When the Rockets played an exhibition game against the Washington Bullets at University Hall on Oct. 8, several NBC affiliates in Virginia were so eager to televise Sampson's second pro outing that they bumped a National League playoff game between the Phillies and the Dodgers, only switching back to the alleged national pastime when the exhibition was over. The homecoming was a rocky one for Sampson, who picked up four quick fouls and shot 0 for 5 in the first quarter. "I'm not God," Ralph said later. "I'm a Houston Rocket." Well, there you have it. At least for the moment he isn't in last place in the NBA's Midwest Division.
The point wasn't lost on the Cavalier players that Sampson's return—an all but meaningless conditioning drill for the pros—was completely sold out, something that hasn't happened in five of Virginia's six home games this season. In fact, after 46 consecutive regular-season sellouts during Sampson's stay at UVa, the team's home opener against Lafayette on Nov. 25 drew a crowd of 6,883 in an arena that seats 9,000. Sampson's lingering presence haunted University Hall like a ghost, rattling around the empty seats and reminding people of how it once was.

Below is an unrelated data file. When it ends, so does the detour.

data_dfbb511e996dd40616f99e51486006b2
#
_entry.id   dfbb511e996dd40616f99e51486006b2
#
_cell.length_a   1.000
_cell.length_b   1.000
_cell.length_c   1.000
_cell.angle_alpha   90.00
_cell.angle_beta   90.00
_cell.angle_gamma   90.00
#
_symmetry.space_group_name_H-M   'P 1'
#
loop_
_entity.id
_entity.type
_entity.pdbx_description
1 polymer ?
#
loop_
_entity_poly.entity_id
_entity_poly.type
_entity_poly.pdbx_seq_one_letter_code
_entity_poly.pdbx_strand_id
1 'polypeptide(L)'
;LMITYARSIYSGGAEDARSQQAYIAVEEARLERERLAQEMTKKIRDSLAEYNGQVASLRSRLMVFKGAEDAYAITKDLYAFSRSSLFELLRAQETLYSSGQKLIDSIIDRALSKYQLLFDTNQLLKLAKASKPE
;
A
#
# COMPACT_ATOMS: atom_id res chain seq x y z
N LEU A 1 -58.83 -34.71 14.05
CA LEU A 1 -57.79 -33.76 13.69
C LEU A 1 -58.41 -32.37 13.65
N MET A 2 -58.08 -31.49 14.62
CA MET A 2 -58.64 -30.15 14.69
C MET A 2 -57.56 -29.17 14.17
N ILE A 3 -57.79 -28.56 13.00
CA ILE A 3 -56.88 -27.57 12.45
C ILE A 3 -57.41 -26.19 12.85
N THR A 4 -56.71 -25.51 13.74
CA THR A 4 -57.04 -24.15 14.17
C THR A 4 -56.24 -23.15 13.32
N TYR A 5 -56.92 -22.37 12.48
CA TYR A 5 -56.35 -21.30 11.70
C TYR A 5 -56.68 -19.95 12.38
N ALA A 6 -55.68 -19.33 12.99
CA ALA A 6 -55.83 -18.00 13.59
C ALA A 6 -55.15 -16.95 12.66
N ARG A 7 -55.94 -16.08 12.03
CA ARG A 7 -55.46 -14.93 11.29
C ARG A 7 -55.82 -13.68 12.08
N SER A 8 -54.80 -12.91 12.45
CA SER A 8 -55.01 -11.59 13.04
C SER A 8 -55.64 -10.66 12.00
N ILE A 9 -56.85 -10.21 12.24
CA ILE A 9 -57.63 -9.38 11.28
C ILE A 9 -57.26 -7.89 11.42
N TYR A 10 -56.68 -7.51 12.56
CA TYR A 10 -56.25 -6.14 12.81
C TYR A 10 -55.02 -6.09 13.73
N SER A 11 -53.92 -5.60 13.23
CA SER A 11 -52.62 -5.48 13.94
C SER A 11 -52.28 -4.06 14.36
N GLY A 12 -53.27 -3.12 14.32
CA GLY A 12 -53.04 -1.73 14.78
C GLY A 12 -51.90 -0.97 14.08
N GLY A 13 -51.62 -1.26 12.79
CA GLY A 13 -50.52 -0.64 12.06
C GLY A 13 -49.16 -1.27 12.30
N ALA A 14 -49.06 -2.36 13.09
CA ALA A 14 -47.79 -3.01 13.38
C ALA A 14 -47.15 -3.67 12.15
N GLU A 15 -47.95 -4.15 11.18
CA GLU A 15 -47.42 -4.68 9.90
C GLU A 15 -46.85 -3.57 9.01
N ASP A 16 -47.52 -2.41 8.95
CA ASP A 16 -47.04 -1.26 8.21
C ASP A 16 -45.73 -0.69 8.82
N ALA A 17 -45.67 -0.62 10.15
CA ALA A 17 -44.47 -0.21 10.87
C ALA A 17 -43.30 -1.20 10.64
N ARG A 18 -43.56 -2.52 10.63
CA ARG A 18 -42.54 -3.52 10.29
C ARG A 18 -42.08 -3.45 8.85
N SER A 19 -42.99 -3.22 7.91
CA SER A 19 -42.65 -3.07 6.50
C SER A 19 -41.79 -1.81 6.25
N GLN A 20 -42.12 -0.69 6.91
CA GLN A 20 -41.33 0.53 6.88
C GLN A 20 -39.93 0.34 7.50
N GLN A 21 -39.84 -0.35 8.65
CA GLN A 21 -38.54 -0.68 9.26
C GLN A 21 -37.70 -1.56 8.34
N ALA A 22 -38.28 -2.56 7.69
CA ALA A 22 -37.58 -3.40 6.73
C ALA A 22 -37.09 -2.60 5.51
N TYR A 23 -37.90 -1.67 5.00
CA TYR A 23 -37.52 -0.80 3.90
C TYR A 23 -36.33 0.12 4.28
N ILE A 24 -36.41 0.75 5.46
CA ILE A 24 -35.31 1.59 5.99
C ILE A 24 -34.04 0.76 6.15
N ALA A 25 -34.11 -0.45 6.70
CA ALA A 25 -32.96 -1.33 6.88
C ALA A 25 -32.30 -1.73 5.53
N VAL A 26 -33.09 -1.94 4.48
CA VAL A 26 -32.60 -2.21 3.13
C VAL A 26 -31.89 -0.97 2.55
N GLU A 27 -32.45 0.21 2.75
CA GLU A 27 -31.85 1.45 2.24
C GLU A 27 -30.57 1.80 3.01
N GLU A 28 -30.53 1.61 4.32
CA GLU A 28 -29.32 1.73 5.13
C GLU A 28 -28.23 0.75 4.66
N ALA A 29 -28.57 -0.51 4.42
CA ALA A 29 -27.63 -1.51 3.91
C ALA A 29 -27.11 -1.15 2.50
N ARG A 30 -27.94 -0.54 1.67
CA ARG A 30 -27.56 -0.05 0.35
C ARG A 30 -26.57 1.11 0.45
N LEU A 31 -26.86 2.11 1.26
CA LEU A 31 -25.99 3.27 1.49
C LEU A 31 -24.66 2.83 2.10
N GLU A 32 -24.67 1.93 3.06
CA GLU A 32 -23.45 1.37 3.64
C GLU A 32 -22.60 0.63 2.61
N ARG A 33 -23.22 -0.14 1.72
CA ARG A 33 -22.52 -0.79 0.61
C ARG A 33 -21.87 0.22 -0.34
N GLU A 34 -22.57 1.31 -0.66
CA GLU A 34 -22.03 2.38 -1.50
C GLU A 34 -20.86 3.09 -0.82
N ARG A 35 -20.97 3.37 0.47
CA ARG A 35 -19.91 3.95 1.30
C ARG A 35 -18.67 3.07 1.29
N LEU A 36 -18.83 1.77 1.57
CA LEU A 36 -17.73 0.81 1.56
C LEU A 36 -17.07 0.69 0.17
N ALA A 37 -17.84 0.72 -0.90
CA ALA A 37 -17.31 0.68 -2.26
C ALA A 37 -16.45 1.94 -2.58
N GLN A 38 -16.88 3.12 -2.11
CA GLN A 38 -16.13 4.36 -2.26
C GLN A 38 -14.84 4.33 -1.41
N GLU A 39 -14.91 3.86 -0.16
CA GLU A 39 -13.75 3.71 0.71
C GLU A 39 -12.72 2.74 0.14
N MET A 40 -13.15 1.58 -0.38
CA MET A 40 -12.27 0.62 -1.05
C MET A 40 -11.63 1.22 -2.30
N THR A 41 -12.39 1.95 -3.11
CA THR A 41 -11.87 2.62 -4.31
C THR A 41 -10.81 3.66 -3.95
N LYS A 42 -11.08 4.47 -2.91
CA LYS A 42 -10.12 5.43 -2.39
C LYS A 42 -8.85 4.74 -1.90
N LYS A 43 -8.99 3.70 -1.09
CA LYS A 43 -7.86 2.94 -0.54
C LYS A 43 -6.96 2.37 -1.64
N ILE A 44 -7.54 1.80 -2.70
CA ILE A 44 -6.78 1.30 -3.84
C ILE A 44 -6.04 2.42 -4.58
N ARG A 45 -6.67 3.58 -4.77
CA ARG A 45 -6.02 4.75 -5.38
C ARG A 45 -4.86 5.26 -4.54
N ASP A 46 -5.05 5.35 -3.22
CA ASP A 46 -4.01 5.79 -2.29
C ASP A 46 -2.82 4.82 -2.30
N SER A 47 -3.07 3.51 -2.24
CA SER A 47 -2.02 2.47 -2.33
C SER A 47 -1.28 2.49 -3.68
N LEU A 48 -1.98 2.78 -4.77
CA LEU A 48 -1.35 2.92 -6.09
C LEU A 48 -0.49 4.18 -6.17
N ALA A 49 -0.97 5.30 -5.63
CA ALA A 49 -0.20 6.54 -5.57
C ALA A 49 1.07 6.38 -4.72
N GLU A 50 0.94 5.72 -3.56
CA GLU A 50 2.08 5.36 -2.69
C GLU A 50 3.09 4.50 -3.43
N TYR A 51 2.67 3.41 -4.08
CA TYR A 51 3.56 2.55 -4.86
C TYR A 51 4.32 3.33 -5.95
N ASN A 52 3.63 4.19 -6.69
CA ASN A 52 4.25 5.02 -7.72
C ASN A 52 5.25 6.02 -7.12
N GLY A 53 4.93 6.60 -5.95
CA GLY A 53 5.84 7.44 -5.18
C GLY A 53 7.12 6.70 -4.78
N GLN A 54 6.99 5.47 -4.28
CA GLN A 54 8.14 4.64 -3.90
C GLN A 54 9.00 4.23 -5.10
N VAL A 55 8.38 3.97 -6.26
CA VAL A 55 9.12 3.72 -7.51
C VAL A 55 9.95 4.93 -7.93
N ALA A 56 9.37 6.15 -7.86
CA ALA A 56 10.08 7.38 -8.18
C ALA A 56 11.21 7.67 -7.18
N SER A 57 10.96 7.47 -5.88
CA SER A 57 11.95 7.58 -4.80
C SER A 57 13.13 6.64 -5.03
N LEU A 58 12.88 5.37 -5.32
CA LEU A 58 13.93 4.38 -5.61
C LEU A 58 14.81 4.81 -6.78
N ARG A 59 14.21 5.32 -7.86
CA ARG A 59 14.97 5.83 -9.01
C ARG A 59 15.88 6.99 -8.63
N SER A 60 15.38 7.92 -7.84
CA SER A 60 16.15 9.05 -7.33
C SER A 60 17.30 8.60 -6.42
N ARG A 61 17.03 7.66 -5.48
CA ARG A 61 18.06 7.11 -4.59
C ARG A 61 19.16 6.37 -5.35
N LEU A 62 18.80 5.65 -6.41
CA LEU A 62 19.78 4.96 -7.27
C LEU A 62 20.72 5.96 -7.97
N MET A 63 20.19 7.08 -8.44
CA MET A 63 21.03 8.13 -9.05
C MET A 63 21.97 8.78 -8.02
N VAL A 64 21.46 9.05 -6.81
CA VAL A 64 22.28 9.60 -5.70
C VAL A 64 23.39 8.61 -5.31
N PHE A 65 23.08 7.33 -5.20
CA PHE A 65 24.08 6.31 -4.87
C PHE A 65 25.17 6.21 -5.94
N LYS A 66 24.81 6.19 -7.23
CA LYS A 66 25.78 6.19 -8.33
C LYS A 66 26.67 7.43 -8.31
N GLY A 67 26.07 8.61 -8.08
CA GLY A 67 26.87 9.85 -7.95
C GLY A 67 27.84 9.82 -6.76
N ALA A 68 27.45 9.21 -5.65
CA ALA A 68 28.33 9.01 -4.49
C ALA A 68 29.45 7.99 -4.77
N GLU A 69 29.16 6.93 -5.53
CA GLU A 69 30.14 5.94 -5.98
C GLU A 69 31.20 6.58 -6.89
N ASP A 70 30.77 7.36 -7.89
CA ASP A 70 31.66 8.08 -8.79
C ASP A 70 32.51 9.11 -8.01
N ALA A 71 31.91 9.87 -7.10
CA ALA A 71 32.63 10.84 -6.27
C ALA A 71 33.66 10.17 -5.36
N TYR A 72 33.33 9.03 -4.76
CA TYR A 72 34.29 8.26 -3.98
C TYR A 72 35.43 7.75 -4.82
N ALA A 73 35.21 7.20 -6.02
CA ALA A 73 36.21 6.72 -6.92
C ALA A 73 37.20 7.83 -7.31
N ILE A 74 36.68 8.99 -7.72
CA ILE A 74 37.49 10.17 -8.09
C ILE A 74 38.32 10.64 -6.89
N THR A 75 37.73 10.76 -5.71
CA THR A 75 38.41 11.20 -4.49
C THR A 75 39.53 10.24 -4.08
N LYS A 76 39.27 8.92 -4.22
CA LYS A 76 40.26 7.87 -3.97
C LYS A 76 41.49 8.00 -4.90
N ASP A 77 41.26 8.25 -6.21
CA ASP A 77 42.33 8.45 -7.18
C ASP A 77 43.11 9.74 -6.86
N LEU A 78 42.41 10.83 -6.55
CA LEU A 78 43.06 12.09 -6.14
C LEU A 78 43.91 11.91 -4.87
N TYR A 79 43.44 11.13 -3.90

"There had to be a letdown," says Stokes, the 5'9½" playmaker with size 13½ feet who now occupies Sampson's old room on The Lawn, even if he can't quite fill Ralph's big shoes. "This team has always been Ralph Sampson and the Cavaliers. Now we have to get our own identity."
To some players, the indifferent fan reaction to their seven straight victories has been puzzling, to others downright galling. "I can't figure out the fans, to be quite honest," says Guard Rick Carlisle. "Maybe nobody's interested, I'm not sure." Ann Burnette, a third-year history major, says that all over The Grounds and down on The Corner where the students congregate, The University is withholding judgment on its basketball team. "They haven't really proved that they can beat good teams without Ralph yet," she says. "I think people are waiting to see how they do when the pressure's on." But for that very reason, of course, the pressure is already on the Cavaliers. "He was a great player, but he's gone now," says freshman Forward Tom Sheehey. "Some people can't accept that fact. Anything less than great isn't tolerable. I didn't realize it was going to be this bad, but it is. So if they don't want to come to the games, that's fine. We'll play with nobody in the stands if we have to."
If it hasn't been easy for Virginia to come to terms with the lingering memories of Sampson, memories that Holland says have cast "a literally long shadow" over this year's team, replacing him on the court has been impossible. "You can't brush aside what Ralph did for four years in four months," says Kenton Edelin, the first man called upon to take Sampson's place. So rather than even try, the Cavaliers have gone through weeks of experimentation—four centers, two starting lineups, one suspension and a partridge in a pear tree.